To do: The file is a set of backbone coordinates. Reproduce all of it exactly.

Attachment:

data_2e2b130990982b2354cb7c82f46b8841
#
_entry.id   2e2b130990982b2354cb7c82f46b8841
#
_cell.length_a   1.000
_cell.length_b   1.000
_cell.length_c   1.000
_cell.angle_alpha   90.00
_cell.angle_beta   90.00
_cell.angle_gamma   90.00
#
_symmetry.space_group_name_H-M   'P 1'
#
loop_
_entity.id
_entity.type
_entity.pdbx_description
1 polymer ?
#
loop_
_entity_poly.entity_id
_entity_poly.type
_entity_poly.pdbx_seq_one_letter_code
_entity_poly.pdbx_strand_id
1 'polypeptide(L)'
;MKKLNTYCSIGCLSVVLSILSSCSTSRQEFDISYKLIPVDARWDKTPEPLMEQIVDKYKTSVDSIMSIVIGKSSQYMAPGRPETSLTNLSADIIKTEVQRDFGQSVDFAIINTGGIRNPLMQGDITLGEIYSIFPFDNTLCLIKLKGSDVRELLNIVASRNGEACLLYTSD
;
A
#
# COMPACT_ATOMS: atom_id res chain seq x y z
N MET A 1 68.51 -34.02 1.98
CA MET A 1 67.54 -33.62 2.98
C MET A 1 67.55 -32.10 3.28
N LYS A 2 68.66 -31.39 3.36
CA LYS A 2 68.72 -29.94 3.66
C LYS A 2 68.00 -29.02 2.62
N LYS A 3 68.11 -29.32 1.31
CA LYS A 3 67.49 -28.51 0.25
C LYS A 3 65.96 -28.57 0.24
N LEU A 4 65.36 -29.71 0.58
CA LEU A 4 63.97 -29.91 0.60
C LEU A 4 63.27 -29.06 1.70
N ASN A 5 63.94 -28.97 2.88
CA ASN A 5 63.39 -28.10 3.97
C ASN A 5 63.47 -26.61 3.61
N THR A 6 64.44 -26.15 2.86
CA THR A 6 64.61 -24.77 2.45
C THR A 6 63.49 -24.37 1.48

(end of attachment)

data_2e2b130990982b2354cb7c82f46b8841
#
_entry.id   2e2b130990982b2354cb7c82f46b8841
#
_cell.length_a   1.000
_cell.length_b   1.000
_cell.length_c   1.000
_cell.angle_alpha   90.00
_cell.angle_beta   90.00
_cell.angle_gamma   90.00
#
_symmetry.space_group_name_H-M   'P 1'
#
loop_
_entity.id
_entity.type
_entity.pdbx_description
1 polymer ?
#
loop_
_entity_poly.entity_id
_entity_poly.type
_entity_poly.pdbx_seq_one_letter_code
_entity_poly.pdbx_strand_id
1 'polypeptide(L)'
;MKKLNTYCSIGCLSVVLSILSSCSTSRQEFDISYKLIPVDARWDKTPEPLMEQIVDKYKTSVDSIMSIVIGKSSQYMAPGRPETSLTNLSADIIKTEVQRDFGQSVDFAIINTGGIRNPLMQGDITLGEIYSIFPFDNTLCLIKLKGSDVRELLNIVASRNGEACLLYTSD
;
A
#
# COMPACT_ATOMS: atom_id res chain seq x y z
N MET A 1 68.51 -34.02 1.98
CA MET A 1 67.54 -33.62 2.98
C MET A 1 67.55 -32.10 3.28
N LYS A 2 68.66 -31.39 3.36
CA LYS A 2 68.72 -29.94 3.66
C LYS A 2 68.00 -29.02 2.62
N LYS A 3 68.11 -29.32 1.31
CA LYS A 3 67.49 -28.51 0.25
C LYS A 3 65.96 -28.57 0.24
N LEU A 4 65.36 -29.71 0.58
CA LEU A 4 63.97 -29.91 0.60
C LEU A 4 63.27 -29.06 1.70
N ASN A 5 63.94 -28.97 2.88
CA ASN A 5 63.39 -28.10 3.97
C ASN A 5 63.47 -26.61 3.61
N THR A 6 64.44 -26.15 2.86
CA THR A 6 64.61 -24.77 2.45
C THR A 6 63.49 -24.37 1.48